Spondylolisthesis involves the slipping of the vertebra at the spine’s base, causing severe back pain. This can be due to aging, sports-related injuries, vehicle accidents, or even a slip-and-fall incident. Most people will experience some form of back pain in their life. For many, relief may be in the form of anti-inflammatory pain medications, surgery or physical therapy. Learn about spondylolisthesis, its causes, treatments, more from Biomotion Physical Therapy.
Here, we’ll focus on the causes and symptoms of Spondylolisthesis why physical therapy is an effective option of treatment.
Spondylosis vs Spondylolisthesis
It’s easy to mistake spondylolisthesis for spondylosis as they are both related in terms of what causes them. That’s why it’s important to initially distinguish the two for proper diagnosing. Spondylolysis involves a fracture in the pars interarticularis of the vertebra., which connects the upper and lower facet joints.
Spondylolisthesis involves the fractured pars interarticularis separating, which can cause the affected vertebra to move on the other vertebra below. Both conditions often occur in young people who engage in strenuous sports activities.
The above facts demonstrate that back pain can greatly impact a person’s overall quality of life. A simple act of bending over to pick up something or walking can be severely affected by spondylolisthesis.
Spondylolisthesis falls into a spectrum of types of back pain. It’s crucial that sufferers receive a medical diagnosis. This will help educate you to find the best course of treatment.
The Roots of Spondylolisthesis
The term “Spondylolisthesis” has Greek origins from roots, spondylos (vertebrae) and olisthesis (slip or slide down).” Belgian obstetrician, Dr. Herbinaux, cited the issue first in 1782. referred to this condition in 1782 after observing female pregnant patients having difficulty during delivery. Understanding the anatomy of how this condition leads to pain in the lower back is crucial for preventative medicine.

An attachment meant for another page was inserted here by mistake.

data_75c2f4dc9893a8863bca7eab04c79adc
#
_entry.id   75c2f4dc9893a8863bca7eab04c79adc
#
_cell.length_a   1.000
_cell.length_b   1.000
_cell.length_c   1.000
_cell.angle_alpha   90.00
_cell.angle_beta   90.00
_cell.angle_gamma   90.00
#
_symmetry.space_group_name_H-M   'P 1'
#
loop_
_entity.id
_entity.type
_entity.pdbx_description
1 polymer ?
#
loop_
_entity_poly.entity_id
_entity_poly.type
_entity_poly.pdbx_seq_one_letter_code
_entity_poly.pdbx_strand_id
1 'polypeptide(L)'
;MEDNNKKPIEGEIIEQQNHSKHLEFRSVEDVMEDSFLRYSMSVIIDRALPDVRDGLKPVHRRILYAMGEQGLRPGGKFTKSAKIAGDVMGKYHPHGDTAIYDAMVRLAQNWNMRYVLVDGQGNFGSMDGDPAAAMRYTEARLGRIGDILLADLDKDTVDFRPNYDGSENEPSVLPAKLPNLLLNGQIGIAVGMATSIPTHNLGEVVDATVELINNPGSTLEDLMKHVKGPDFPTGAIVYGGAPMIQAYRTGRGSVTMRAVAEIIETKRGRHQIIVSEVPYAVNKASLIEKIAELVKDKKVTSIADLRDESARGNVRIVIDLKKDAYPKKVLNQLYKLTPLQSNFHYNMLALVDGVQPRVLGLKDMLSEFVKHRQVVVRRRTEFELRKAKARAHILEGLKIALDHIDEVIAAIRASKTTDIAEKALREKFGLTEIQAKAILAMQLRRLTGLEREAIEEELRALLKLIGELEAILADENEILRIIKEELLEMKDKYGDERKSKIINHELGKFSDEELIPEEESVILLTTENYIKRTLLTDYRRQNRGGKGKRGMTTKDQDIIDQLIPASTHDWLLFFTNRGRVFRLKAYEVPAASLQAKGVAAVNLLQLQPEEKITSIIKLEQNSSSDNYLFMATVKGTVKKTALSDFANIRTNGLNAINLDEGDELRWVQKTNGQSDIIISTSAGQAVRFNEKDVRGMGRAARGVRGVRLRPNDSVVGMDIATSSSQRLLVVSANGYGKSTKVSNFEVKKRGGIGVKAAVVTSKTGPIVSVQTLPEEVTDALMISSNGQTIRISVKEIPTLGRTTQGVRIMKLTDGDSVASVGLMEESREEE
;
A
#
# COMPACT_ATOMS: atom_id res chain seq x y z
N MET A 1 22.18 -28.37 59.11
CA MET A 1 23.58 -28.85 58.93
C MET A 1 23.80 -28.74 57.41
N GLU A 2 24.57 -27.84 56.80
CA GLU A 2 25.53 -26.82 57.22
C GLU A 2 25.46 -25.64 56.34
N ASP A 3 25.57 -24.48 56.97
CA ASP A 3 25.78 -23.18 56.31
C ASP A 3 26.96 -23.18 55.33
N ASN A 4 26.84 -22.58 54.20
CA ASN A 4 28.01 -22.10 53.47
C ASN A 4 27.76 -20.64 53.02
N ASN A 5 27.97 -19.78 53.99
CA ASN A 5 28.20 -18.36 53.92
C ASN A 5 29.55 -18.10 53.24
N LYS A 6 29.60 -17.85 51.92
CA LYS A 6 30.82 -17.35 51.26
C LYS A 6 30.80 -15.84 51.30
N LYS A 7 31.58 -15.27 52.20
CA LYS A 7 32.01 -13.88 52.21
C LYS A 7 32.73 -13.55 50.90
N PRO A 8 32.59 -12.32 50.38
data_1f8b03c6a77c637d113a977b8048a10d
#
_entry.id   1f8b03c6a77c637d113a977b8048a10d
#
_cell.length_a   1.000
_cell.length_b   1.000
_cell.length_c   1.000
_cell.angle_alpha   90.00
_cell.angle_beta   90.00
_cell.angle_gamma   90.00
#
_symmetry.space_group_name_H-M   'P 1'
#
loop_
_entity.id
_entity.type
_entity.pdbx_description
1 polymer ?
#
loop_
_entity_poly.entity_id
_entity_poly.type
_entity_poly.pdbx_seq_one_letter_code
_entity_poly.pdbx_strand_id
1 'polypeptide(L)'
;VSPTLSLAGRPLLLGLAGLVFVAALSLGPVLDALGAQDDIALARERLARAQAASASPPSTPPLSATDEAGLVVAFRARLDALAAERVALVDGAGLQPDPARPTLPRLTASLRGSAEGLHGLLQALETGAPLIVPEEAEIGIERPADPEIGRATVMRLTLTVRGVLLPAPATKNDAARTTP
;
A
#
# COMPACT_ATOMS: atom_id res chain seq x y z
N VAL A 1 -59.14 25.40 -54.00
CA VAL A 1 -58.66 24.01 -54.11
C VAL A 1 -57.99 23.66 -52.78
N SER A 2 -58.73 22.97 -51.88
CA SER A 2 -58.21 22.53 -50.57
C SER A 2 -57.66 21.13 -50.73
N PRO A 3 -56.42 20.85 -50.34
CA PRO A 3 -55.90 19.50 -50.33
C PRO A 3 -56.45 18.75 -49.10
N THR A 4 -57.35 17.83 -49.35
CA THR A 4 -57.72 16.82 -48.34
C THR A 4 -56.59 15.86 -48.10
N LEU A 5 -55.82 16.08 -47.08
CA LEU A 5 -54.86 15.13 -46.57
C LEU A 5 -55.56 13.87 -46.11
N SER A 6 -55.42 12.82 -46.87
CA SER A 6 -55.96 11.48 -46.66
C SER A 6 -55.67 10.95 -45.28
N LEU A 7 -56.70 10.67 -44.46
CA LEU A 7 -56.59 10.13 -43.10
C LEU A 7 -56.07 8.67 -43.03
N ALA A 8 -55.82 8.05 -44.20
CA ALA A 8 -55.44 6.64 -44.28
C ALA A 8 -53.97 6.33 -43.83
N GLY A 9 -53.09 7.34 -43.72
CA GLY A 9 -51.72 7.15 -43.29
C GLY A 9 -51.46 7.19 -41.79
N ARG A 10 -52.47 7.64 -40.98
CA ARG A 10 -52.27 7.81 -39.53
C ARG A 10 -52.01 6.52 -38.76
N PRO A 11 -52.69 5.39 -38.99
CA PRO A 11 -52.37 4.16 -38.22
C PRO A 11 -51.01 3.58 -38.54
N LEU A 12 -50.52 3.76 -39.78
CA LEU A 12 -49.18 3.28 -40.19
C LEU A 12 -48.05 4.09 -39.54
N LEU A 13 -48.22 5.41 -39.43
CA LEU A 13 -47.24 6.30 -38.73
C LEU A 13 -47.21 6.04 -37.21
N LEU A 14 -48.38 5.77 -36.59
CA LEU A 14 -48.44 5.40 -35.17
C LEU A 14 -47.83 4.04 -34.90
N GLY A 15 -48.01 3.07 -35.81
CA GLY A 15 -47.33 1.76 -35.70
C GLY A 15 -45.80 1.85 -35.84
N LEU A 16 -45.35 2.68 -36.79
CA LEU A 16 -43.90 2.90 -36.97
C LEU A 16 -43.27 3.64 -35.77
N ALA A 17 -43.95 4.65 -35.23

Deconstructing the Anatomy of Spondylolisthesis
Most of us learned in anatomy class that the human spine is composed of five sections. These sections are the cervical, thoracic, lumbar, sacrum and coccyx. These sections consist of thirty-three vertebrae or bones.
Anatomically, Spondylolisthesis occurs when one of the bones or vertebrae of the spine slips forward and is out of place. The next sections will address the causes, symptoms, and physical therapy as an option for treating Spondylolisthesis.
Causes of Spondylolisthesis
Some potential causes of spondylolisthesis include:
• Family and genetic history of back pain
• Accelerated wear on bone cartilage, similar to arthritis
• A personal history of trauma or excessive stress on the lower back or lumbar spine
Pars Interarticularis Fracture
Your pars interarticularis is the weakest part of the vertebra, which makes it the most vulnerable to fracturing. It’s a very thin bone that joins the two vertebrae together in the back of the spine. Symptoms of a pars interarticularis fracture can be alleviated with medical help as long as it’s treated within the early stages. If it’s not treated, conditions may worsen and cause other issues. When this bone collapses, the connecting vertebrae are in danger of shifting against each other. This causes severe back pain for the individual.
Symptoms of Spondylolisthesis
People who may have Spondylolisthesis may exhibit some of the following symptoms:
• Lower back pain
• Pain the buttocks region
• Pain occurring in the leg or thigh region
• Bowel and bladder control difficulty
• Tight, constrictive muscles in the hamstring
• Difficulty walking
• Protruding abdomen
What Happens if Spondylolisthesis is Left Untreated
If Spondylolisthesis is left untreated, the vertebra will continue to weaken and won’t able to support your spine. Severe chronic pain will be a common occurrence and the risk of permanent damage will rise until treated. In the long-term, this condition can cause further complications if left untreated. Exercise caution before seeking self-help remedies to handle the issue.
Spondylolisthesis & Physical Therapy Treatment
Physical Therapy is an effective treatment option for spondylolisthesis. With proven, noninvasive techniques, physical therapy may help significantly reduce pain and symptoms of spondylolisthesis. At Biomotion Physical Therapy, we understand how back pain can significantly affect your life. Our physical therapists have the extensive experience and expertise you need to start getting your life back on track.
Contact Us Today!
Our physical therapy clinic is located in Scherz, Texas and provides free screenings to help get to the bottom of your issue. With no referral required, you can begin your path towards recovery when you contact us today. We specialize in evidence-based and non-invasive treatments for back pain, foot pain, shoulder pain, and ankle pain. If you’ve been medically diagnosed for Spondylolisthesis, contact us online by filling out our form or call us today to begin the treatment you need!